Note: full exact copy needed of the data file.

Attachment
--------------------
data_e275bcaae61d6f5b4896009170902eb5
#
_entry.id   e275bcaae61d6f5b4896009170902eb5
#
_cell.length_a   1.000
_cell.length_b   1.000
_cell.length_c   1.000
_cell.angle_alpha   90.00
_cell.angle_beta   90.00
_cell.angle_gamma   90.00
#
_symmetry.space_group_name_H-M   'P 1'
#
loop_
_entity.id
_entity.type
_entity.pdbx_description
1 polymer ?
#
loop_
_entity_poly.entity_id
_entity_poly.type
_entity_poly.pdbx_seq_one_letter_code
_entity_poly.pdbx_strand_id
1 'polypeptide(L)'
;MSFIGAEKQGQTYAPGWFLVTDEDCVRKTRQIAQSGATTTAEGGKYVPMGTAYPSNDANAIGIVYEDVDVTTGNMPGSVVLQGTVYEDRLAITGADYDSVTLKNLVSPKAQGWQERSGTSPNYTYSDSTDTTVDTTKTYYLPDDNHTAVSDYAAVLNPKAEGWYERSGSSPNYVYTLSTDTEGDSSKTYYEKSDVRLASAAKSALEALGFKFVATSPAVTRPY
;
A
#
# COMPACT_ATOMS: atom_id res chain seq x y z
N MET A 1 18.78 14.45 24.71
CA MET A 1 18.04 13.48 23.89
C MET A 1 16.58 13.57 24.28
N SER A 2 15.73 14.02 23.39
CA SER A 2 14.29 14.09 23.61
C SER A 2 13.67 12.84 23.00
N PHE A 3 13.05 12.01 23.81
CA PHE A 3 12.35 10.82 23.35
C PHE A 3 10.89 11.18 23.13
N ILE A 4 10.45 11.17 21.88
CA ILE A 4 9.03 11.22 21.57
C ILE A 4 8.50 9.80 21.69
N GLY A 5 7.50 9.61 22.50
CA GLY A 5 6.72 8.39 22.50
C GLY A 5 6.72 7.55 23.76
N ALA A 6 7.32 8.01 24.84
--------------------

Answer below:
data_e275bcaae61d6f5b4896009170902eb5
#
_entry.id   e275bcaae61d6f5b4896009170902eb5
#
_cell.length_a   1.000
_cell.length_b   1.000
_cell.length_c   1.000
_cell.angle_alpha   90.00
_cell.angle_beta   90.00
_cell.angle_gamma   90.00
#
_symmetry.space_group_name_H-M   'P 1'
#
loop_
_entity.id
_entity.type
_entity.pdbx_description
1 polymer ?
#
loop_
_entity_poly.entity_id
_entity_poly.type
_entity_poly.pdbx_seq_one_letter_code
_entity_poly.pdbx_strand_id
1 'polypeptide(L)'
;MSFIGAEKQGQTYAPGWFLVTDEDCVRKTRQIAQSGATTTAEGGKYVPMGTAYPSNDANAIGIVYEDVDVTTGNMPGSVVLQGTVYEDRLAITGADYDSVTLKNLVSPKAQGWQERSGTSPNYTYSDSTDTTVDTTKTYYLPDDNHTAVSDYAAVLNPKAEGWYERSGSSPNYVYTLSTDTEGDSSKTYYEKSDVRLASAAKSALEALGFKFVATSPAVTRPY
;
A
#
# COMPACT_ATOMS: atom_id res chain seq x y z
N MET A 1 18.78 14.45 24.71
CA MET A 1 18.04 13.48 23.89
C MET A 1 16.58 13.57 24.28
N SER A 2 15.73 14.02 23.39
CA SER A 2 14.29 14.09 23.61
C SER A 2 13.67 12.84 23.00
N PHE A 3 13.05 12.01 23.81
CA PHE A 3 12.35 10.82 23.35
C PHE A 3 10.89 11.18 23.13
N ILE A 4 10.45 11.17 21.88
CA ILE A 4 9.03 11.22 21.57
C ILE A 4 8.50 9.80 21.69
N GLY A 5 7.50 9.61 22.50
CA GLY A 5 6.72 8.39 22.50
C GLY A 5 6.72 7.55 23.76
N ALA A 6 7.32 8.01 24.84